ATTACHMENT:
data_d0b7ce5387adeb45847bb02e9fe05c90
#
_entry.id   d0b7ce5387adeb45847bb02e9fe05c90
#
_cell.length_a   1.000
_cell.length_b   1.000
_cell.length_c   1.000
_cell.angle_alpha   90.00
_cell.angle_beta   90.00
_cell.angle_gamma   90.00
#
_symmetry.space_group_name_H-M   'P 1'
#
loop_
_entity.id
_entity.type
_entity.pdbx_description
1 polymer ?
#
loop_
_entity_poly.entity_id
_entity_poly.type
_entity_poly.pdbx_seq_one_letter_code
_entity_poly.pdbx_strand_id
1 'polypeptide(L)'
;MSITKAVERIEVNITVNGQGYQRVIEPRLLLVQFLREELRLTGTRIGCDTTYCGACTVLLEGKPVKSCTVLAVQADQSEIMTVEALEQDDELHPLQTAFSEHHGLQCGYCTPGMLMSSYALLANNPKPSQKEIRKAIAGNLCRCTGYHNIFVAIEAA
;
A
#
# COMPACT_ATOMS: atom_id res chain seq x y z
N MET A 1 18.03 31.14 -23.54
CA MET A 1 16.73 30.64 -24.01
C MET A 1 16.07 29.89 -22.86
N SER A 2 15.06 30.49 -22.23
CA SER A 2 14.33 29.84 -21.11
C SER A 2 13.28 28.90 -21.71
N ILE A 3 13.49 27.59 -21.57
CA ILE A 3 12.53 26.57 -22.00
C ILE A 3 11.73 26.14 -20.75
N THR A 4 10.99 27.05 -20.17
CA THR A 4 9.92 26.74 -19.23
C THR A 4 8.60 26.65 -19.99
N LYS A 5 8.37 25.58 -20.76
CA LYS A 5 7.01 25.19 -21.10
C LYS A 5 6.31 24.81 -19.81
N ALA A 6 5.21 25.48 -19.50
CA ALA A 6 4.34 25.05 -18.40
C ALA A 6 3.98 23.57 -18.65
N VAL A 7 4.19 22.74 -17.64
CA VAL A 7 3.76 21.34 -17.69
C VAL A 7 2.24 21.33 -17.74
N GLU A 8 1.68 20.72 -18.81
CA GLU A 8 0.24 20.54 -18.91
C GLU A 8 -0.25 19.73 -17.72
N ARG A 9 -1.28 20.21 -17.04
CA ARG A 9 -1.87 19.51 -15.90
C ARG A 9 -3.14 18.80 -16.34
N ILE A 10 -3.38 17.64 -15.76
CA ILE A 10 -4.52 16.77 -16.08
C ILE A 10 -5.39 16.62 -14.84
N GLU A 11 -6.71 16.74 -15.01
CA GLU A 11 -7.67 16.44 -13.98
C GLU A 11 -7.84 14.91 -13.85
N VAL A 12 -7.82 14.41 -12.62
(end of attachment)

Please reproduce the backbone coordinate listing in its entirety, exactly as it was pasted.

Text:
data_d0b7ce5387adeb45847bb02e9fe05c90
#
_entry.id   d0b7ce5387adeb45847bb02e9fe05c90
#
_cell.length_a   1.000
_cell.length_b   1.000
_cell.length_c   1.000
_cell.angle_alpha   90.00
_cell.angle_beta   90.00
_cell.angle_gamma   90.00
#
_symmetry.space_group_name_H-M   'P 1'
#
loop_
_entity.id
_entity.type
_entity.pdbx_description
1 polymer ?
#
loop_
_entity_poly.entity_id
_entity_poly.type
_entity_poly.pdbx_seq_one_letter_code
_entity_poly.pdbx_strand_id
1 'polypeptide(L)'
;MSITKAVERIEVNITVNGQGYQRVIEPRLLLVQFLREELRLTGTRIGCDTTYCGACTVLLEGKPVKSCTVLAVQADQSEIMTVEALEQDDELHPLQTAFSEHHGLQCGYCTPGMLMSSYALLANNPKPSQKEIRKAIAGNLCRCTGYHNIFVAIEAA
;
A
#
# COMPACT_ATOMS: atom_id res chain seq x y z
N MET A 1 18.03 31.14 -23.54
CA MET A 1 16.73 30.64 -24.01
C MET A 1 16.07 29.89 -22.86
N SER A 2 15.06 30.49 -22.23
CA SER A 2 14.33 29.84 -21.11
C SER A 2 13.28 28.90 -21.71
N ILE A 3 13.49 27.59 -21.57
CA ILE A 3 12.53 26.57 -22.00
C ILE A 3 11.73 26.14 -20.75
N THR A 4 10.99 27.05 -20.17
CA THR A 4 9.92 26.74 -19.23
C THR A 4 8.60 26.65 -19.99
N LYS A 5 8.37 25.58 -20.76
CA LYS A 5 7.01 25.19 -21.10
C LYS A 5 6.31 24.81 -19.81
N ALA A 6 5.21 25.48 -19.50
CA ALA A 6 4.34 25.05 -18.40
C ALA A 6 3.98 23.57 -18.65
N VAL A 7 4.19 22.74 -17.64
CA VAL A 7 3.76 21.34 -17.69
C VAL A 7 2.24 21.33 -17.74
N GLU A 8 1.68 20.72 -18.81
CA GLU A 8 0.24 20.54 -18.91
C GLU A 8 -0.25 19.73 -17.72
N ARG A 9 -1.28 20.21 -17.04
CA ARG A 9 -1.87 19.51 -15.90
C ARG A 9 -3.14 18.80 -16.34
N ILE A 10 -3.38 17.64 -15.76
CA ILE A 10 -4.52 16.77 -16.08
C ILE A 10 -5.39 16.62 -14.84
N GLU A 11 -6.71 16.74 -15.01
CA GLU A 11 -7.67 16.44 -13.98
C GLU A 11 -7.84 14.91 -13.85
N VAL A 12 -7.82 14.41 -12.62